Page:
The Warthog nozzle is an invaluable partner for your jetter if you keep it at full performance
Without question one of the most popular tools in the industry is the Warthog nozzle. With the right jetter, it is capable of cutting roots and clearing grease. If you purchased your jetter from Jetters Northwest, there is a good chance you already own and are using this valuable tool.
Jetters Northwest wants to ensure that those of you who own a jetter are getting the most from your investment. So lets talk about maintenance.
The most important component of keeping your Warthog at its full performance is to replace the viscous fluid that lubricates the seal and bearings, but also slows the tools rotation. This should be done on a regular basis. The factory recommends refreshing the oil every 40 hours of tool use and replacing the seal as needed (between 150 and 300 hours).
To fill the tool with viscous fluid: (Basic instructions for WT-3/8 and WS-1/2 inch models)
- Fill the syringe with viscous fluid. This is best done by unscrewing the handle from the tube and pulling out the plunger. Pour fluid into the tube; reassemble the syringe.
- Hold the Warthog with the inlet end up. Remove the port screw from the Warthog. Thread the syringe fitting into the port, and slowly squeeze fluid into the swivel until excess fluid comes out around the inlet end. If the fluid coming out appears dirty or watery, keep squeezing in new fluid until it comes out clean.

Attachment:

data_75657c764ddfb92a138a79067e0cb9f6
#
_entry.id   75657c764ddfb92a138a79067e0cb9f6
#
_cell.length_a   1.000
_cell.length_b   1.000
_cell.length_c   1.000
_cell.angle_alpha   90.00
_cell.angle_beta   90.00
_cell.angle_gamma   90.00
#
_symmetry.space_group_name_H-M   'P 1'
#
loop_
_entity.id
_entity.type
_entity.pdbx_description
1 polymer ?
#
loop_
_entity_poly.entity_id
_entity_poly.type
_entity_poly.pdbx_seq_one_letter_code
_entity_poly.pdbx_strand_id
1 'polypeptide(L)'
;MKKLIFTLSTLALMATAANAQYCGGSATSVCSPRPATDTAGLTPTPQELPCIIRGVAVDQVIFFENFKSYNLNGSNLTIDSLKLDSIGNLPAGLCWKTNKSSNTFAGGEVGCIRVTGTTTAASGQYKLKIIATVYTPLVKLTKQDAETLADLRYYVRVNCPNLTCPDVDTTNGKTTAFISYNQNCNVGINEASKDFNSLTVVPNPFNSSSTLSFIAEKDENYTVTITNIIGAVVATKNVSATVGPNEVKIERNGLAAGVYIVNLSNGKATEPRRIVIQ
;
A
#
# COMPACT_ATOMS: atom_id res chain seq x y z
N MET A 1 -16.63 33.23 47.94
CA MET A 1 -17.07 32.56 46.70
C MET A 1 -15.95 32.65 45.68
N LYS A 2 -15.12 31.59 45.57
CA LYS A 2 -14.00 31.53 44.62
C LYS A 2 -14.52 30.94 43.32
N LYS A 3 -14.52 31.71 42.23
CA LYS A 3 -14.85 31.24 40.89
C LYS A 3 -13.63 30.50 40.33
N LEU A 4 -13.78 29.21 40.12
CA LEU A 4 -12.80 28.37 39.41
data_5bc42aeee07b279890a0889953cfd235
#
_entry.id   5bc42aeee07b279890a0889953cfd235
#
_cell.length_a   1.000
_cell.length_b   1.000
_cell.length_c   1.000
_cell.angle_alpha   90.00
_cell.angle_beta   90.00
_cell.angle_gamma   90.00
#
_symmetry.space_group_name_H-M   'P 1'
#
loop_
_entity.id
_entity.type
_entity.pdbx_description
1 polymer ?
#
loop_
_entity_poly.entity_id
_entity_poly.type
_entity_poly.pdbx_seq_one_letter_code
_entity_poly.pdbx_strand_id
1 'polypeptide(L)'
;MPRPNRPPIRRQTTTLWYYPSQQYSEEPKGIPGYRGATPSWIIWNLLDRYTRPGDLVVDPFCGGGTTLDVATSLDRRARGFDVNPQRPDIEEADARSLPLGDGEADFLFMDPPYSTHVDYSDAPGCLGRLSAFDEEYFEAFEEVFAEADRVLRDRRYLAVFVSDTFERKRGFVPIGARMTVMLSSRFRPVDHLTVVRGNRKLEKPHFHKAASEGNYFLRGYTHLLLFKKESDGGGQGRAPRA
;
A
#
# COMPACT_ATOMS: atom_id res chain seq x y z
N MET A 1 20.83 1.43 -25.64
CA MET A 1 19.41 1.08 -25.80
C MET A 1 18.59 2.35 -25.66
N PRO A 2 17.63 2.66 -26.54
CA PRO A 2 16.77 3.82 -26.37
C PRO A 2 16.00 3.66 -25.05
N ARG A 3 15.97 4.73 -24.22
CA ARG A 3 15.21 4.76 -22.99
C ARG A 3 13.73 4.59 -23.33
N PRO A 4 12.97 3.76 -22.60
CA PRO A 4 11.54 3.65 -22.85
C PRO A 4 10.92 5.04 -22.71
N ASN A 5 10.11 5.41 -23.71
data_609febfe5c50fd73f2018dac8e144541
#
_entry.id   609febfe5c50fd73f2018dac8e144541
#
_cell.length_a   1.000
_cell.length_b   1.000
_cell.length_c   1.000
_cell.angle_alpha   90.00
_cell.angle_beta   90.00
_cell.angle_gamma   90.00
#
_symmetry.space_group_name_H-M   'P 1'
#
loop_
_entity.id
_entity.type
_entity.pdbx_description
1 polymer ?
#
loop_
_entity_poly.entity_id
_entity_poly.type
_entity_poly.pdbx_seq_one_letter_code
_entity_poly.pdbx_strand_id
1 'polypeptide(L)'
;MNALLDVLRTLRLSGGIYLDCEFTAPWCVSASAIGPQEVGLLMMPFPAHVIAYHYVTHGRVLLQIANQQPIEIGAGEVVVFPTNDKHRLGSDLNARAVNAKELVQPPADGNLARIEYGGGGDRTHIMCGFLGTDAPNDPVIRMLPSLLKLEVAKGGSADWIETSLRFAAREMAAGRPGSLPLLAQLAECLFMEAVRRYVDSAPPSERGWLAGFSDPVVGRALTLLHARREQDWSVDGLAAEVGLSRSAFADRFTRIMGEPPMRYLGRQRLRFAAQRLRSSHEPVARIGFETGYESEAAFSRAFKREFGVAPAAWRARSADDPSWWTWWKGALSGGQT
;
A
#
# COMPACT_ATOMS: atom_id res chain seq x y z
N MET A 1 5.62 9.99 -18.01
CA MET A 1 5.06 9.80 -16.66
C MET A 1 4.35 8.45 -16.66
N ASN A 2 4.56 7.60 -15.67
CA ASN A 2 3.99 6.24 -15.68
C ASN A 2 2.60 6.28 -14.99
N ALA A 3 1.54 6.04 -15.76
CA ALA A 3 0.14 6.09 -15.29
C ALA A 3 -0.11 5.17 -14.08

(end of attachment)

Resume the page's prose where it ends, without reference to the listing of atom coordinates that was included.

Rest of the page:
- Remove the syringe from the Warthog and install the port screw.
In addition, on the WT-3/8 model with the carbide inserts, now is a good time to check the inserts and retaining screws for tightness. You can remove loose screws and re-install them with a drop of Loctite 242 (removable) or similar thread lock. On WS-1/2 models this is a good time to look at the condition of the head and whip hose.
Of course you should also check the nozzle jets regularly for wear or blockage.
- Learn your tool. Listen to your Warthog’s rhythm. A change in cadence is the first sign something is not right.
- Look at cleaning patterns left behind with your camera. Incomplete coverage will tell you your tool is rotating too slow, or not at all, or possibly that you are moving the tool too fast for effective cleaning.
- Clear the blockage first; Warthogs (and all nozzles) are not as powerful under water.
- For root cutting, go past the roots and use your rear jets to cut. The rear jets are more powerful and there are two of them so the roots get hit two times per rotation.
Warthog maintenance information can be found at the Warthog website as well: www.sewernozzles.com. Video tutorials are also available at http://www.sewernozzles.com/service-center/warthog-maintenance-vids/.
If you have any questions or comments regarding this article, go to the Jetters Northwest feedback page and let us know.